Although prevalent in Chinese and Ayurvedic medicine, in the West turmeric is largely known as an ingredient in Indian curries. However, in parts of India the yellow-hued spice is also used as a beauty product. When applied to the skin, turmeric's natural anti-oxidant, anti-bacterial and anti-inflammatory properties may be used to treat a variety of skin ailments. A popular way to use turmeric is to create a face mask by blending the spice with yogurt, honey or milk and applying the paste to the skin.
Since acne is an inflammatory disease, a turmeric mask's anti-inflammatory properties may help soothe blemished skin and promote healing. In the book "The Yoga of Herbs," authors David Frawley and Vasant Lad advise combining turmeric with sandalwood powder and applying the paste to the skin.
Itchy and painful, eczema appears as red scaly patches on the skin. As with acne, turmeric applied topically can soothe the skin and reduce redness and inflammation. A December 2001 article in "Yoga Journal" recommends leaving a turmeric paste on the affected for 20 minutes and then rinsing with cool water.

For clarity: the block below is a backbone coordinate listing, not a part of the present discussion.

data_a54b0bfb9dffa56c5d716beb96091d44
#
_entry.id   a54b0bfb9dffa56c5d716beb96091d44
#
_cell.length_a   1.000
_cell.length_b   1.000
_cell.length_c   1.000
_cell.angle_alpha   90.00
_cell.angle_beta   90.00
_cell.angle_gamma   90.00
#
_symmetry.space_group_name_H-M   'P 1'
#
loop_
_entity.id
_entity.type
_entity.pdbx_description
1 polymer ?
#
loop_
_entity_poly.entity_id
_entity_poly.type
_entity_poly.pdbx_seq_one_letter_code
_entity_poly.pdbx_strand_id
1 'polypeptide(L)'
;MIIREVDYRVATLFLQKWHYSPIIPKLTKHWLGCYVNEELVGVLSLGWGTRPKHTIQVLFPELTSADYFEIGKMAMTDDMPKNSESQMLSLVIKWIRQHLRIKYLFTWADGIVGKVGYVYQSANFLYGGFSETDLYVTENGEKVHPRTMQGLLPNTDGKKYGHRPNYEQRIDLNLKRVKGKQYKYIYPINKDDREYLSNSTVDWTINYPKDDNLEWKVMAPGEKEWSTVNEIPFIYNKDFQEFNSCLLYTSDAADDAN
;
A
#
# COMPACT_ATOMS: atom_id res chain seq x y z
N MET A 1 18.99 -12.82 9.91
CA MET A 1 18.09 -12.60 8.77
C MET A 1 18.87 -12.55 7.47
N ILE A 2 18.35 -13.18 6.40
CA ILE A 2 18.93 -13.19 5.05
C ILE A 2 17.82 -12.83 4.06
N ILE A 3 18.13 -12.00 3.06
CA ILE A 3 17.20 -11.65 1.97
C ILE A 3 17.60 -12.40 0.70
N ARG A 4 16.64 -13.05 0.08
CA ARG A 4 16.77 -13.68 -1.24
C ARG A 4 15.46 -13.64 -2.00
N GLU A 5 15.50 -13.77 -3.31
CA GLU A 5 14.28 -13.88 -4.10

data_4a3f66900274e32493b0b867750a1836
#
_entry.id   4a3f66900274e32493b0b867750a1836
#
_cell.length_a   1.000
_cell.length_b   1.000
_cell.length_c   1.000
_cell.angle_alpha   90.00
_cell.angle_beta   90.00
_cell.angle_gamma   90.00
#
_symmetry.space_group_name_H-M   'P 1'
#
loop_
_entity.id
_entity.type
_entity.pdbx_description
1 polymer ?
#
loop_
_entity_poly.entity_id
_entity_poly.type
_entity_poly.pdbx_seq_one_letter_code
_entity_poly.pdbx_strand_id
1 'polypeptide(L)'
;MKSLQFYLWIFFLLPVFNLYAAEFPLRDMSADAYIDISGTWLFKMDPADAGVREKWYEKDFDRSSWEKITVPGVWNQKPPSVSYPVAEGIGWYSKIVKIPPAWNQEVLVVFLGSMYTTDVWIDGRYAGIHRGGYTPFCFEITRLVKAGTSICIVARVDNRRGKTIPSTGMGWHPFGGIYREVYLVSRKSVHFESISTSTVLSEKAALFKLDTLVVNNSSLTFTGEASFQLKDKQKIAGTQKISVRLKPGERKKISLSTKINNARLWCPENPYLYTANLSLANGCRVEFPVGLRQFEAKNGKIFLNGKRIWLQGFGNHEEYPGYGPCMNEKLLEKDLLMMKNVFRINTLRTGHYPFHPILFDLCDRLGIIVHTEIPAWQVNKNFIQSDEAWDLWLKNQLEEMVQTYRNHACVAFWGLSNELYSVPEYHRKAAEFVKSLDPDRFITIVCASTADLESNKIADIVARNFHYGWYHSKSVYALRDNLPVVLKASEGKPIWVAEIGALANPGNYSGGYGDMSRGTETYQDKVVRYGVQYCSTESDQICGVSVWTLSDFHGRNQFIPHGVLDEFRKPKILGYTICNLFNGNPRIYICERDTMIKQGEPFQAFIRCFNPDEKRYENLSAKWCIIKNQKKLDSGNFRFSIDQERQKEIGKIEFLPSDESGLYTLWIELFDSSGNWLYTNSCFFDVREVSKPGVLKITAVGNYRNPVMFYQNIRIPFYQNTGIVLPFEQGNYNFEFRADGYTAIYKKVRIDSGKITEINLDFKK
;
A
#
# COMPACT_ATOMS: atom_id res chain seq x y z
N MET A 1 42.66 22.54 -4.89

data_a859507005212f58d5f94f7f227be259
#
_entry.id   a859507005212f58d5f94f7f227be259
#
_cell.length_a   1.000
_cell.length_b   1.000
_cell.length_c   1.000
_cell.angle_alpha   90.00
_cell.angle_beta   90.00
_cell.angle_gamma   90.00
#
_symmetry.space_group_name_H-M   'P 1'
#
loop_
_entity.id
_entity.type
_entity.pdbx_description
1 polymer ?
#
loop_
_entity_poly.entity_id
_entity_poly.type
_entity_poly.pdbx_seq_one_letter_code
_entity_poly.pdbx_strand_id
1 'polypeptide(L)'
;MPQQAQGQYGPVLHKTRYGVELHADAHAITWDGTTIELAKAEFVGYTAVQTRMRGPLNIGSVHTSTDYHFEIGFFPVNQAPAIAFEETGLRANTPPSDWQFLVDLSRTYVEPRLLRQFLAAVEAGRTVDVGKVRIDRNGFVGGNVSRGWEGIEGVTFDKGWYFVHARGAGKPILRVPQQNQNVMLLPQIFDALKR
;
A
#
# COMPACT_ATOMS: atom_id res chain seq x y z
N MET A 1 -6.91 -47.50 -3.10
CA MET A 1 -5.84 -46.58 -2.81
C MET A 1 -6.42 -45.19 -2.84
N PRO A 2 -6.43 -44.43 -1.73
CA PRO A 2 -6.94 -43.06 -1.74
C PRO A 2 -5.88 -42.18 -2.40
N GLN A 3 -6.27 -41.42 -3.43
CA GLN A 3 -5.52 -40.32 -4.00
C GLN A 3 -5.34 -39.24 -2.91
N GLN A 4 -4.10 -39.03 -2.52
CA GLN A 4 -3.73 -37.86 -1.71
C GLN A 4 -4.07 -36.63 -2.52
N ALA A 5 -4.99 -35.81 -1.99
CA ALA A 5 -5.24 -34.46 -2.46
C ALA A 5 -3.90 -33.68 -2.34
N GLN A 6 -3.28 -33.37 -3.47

Women in India and other parts of Asia use turmeric masks for skin rejuvenation and to soften the appearance of lines and wrinkles. Regular use of a turmeric face mask is also believed to lighten uneven pigmentation and promote soft, supple skin.
Characterized by ruddy skin, small pimples and dilated capillaries, rosacea may flare up in middle age and is more common among fair-skinned individuals. Regular use of a turmeric face mask may reduce the redness and small pimples associated with rosacea. The Pakistan-based Cyrus Clinic recommends daily use of a turmeric face mask to treat rosacea.
Combine a few tablespoons of turmeric in a small plastic bowl with honey, yogurt or milk. Stir until the mixture is dissolved and apply to freshly cleansed skin. Leave on up to 20 minutes and rinse with warm water. Turmeric can permanently stain towels and clothing, so avoid wearing favorite garments when applying a turmeric face mask.